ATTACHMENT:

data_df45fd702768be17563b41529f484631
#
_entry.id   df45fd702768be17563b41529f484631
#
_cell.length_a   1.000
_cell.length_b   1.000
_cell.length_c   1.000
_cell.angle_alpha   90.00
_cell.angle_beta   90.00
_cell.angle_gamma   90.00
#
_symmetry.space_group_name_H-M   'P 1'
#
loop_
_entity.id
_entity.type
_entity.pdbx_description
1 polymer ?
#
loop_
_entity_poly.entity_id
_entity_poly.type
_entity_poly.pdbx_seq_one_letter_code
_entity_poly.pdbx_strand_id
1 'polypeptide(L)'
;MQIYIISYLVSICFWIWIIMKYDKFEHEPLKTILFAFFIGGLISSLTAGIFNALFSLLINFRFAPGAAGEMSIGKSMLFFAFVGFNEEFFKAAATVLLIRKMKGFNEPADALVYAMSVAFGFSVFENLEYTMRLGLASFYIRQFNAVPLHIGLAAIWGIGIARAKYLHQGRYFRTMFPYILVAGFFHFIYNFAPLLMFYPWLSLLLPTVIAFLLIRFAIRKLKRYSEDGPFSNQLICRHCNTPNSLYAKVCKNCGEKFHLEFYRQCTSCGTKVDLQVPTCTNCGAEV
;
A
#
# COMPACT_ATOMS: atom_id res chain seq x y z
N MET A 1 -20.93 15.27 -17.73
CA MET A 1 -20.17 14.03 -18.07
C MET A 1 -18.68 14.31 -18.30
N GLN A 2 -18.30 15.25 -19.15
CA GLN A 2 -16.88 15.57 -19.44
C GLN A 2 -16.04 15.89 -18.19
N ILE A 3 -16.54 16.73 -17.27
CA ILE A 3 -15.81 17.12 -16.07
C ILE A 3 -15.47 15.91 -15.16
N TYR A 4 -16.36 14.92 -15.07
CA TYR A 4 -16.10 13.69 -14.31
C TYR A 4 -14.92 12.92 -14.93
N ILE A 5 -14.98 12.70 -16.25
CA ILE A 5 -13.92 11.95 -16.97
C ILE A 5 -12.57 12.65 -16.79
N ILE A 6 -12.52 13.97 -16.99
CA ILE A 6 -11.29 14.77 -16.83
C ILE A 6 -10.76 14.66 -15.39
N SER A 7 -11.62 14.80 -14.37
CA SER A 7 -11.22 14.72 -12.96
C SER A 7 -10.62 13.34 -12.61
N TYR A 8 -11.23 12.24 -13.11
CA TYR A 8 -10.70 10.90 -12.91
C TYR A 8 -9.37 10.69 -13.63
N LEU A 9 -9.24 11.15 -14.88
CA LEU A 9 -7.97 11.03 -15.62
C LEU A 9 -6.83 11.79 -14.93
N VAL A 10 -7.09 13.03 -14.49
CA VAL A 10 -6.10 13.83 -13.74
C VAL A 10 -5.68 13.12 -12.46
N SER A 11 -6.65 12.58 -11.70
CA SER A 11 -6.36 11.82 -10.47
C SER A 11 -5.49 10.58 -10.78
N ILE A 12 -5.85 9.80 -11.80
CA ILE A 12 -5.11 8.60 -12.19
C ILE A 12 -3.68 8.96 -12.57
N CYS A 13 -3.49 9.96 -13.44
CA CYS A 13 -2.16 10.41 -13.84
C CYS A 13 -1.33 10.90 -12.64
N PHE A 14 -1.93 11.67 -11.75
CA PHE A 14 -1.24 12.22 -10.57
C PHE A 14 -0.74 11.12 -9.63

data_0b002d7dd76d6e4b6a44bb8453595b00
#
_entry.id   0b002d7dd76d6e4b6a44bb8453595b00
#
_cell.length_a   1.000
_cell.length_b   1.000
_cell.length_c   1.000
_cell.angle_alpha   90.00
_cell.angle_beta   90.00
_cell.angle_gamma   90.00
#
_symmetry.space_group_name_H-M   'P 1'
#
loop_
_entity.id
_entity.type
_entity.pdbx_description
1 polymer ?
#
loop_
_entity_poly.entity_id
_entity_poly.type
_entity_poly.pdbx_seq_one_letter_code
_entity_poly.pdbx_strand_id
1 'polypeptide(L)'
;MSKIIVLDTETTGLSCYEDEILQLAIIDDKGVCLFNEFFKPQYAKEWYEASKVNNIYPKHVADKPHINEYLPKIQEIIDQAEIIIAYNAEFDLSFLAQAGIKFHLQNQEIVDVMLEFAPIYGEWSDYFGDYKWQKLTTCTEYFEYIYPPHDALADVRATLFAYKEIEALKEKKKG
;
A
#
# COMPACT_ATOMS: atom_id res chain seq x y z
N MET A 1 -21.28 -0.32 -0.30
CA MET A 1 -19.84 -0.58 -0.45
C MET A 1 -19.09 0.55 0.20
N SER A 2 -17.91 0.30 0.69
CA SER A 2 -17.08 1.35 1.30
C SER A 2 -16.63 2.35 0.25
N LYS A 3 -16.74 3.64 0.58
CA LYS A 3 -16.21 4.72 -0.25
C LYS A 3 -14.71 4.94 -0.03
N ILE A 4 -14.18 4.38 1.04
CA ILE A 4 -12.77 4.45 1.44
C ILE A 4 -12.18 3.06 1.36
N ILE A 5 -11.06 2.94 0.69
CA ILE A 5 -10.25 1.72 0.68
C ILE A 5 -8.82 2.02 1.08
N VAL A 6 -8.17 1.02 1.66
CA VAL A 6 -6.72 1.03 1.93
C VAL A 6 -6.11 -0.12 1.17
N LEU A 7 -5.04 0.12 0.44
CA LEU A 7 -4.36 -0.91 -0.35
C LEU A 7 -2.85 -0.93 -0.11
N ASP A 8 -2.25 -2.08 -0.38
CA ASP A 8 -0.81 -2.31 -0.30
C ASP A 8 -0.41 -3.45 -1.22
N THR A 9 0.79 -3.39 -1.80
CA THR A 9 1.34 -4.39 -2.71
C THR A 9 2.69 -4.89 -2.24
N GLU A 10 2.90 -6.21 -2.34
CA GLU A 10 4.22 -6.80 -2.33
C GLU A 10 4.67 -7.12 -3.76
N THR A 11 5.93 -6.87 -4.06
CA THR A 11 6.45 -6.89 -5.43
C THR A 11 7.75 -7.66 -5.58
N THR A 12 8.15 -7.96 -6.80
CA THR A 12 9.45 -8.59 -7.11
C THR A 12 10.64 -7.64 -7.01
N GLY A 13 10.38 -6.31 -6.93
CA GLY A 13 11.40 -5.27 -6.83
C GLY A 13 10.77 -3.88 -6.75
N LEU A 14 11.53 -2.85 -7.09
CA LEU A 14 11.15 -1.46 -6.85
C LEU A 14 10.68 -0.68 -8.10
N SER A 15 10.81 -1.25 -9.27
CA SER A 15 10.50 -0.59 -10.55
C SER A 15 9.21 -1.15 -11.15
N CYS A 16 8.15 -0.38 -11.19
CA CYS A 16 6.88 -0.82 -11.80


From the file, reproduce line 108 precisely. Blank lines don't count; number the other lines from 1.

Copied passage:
C SER A 2 -16.63 2.35 0.25